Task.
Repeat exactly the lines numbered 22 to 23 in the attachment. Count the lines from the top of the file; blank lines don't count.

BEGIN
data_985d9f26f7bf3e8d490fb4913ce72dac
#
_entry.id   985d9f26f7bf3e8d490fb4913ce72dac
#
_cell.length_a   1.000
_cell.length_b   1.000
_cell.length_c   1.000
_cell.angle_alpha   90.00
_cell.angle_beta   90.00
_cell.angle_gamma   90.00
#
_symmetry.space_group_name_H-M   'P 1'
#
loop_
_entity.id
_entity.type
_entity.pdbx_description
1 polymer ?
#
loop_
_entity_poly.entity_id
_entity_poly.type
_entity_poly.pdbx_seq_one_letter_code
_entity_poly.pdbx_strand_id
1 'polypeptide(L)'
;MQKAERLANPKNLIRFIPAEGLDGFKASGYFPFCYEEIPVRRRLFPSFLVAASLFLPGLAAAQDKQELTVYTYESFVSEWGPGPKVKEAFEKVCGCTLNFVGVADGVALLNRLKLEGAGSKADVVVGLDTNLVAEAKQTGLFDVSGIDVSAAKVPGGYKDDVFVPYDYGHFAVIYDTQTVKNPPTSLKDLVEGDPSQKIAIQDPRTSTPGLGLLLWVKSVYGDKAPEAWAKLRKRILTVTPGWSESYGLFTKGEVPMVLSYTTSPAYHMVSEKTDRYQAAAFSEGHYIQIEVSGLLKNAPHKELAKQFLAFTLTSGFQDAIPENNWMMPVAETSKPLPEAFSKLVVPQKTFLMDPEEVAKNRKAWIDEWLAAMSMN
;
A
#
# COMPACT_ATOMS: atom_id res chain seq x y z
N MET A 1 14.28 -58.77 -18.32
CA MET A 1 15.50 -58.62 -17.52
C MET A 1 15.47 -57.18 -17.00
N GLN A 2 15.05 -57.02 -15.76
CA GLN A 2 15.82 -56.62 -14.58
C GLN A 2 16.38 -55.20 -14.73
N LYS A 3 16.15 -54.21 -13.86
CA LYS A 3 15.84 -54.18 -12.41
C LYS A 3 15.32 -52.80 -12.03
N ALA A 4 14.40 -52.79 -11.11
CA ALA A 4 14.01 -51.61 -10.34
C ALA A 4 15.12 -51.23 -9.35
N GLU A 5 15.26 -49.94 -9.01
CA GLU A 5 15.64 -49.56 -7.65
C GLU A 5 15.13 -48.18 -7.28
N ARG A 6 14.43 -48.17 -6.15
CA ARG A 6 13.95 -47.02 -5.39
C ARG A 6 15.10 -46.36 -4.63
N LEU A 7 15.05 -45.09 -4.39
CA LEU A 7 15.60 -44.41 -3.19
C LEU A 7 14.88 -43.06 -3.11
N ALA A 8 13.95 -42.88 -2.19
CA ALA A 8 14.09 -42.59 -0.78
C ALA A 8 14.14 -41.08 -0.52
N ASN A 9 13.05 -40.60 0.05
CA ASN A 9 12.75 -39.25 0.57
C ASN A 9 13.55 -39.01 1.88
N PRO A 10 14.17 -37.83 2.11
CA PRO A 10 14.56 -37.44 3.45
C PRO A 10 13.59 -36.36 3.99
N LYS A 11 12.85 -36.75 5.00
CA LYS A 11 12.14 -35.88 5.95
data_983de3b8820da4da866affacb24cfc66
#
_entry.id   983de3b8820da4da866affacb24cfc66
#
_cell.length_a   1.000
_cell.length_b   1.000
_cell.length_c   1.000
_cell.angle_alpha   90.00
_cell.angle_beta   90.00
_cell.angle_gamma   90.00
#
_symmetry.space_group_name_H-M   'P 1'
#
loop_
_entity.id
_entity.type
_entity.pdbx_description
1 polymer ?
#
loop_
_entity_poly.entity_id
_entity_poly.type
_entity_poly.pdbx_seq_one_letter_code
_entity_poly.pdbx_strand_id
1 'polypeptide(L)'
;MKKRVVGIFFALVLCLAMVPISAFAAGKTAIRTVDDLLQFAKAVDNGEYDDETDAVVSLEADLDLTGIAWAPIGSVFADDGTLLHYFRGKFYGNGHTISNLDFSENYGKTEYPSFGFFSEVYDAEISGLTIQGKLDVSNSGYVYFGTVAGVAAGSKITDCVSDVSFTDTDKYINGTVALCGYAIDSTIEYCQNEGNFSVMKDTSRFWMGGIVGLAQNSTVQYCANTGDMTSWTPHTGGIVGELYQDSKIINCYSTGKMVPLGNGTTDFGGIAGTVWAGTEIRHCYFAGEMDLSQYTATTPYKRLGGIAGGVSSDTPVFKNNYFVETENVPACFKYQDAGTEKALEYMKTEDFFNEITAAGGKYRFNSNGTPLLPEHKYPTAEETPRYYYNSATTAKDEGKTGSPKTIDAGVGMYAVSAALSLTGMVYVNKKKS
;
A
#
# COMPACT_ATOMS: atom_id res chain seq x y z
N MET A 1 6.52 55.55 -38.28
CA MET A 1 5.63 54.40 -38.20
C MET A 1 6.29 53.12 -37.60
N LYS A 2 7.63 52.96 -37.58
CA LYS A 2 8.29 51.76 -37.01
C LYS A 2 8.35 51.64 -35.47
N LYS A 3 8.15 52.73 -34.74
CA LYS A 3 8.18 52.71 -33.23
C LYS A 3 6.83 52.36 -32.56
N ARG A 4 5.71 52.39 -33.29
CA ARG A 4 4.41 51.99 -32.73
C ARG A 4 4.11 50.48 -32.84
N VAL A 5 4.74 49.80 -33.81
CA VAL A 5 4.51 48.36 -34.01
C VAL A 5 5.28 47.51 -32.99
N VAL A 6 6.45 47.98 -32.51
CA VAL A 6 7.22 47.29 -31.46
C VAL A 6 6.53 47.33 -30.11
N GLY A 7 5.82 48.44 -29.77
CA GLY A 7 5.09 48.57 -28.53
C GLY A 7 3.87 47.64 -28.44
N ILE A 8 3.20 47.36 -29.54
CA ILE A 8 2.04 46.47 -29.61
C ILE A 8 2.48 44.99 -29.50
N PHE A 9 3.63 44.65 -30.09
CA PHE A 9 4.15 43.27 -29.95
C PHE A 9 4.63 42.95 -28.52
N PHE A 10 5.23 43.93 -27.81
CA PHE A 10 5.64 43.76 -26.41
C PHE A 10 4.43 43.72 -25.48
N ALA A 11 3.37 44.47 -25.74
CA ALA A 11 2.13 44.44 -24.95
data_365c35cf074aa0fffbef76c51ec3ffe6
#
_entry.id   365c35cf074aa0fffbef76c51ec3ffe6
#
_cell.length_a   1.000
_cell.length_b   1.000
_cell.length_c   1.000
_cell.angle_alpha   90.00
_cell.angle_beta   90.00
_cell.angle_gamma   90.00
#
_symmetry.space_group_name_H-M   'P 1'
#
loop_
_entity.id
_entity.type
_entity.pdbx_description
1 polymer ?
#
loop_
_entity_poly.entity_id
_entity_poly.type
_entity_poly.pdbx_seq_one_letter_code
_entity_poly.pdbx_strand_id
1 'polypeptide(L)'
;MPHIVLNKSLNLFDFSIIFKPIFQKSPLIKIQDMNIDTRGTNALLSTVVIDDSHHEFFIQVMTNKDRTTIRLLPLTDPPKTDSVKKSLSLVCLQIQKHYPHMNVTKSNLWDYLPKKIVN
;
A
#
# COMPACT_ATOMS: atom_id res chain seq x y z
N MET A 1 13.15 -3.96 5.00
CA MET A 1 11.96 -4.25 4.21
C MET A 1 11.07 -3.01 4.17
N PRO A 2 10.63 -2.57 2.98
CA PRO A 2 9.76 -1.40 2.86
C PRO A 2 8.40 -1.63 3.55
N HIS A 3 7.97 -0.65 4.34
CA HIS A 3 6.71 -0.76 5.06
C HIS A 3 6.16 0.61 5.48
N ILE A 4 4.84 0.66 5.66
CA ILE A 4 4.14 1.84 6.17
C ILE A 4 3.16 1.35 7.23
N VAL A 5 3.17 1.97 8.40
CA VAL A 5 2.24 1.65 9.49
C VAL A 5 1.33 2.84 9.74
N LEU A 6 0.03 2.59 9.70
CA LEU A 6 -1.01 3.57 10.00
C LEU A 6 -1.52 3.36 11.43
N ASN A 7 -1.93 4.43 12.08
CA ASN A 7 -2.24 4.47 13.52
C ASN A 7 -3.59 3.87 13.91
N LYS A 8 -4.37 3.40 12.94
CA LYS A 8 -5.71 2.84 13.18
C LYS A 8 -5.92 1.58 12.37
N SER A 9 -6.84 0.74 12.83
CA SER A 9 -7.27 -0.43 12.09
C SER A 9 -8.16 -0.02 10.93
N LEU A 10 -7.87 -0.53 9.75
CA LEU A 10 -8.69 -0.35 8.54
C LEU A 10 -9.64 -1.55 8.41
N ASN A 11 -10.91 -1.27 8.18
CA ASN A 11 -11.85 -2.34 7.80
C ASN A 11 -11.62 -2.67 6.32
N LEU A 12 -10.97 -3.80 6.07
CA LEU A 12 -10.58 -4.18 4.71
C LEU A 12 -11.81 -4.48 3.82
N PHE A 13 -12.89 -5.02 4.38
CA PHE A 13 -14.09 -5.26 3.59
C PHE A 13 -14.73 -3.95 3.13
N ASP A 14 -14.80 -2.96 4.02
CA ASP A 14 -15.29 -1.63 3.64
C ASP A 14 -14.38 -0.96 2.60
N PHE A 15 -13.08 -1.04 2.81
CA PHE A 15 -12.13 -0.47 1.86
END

_entity_poly.type
_entity_poly.pdbx_seq_one_letter_code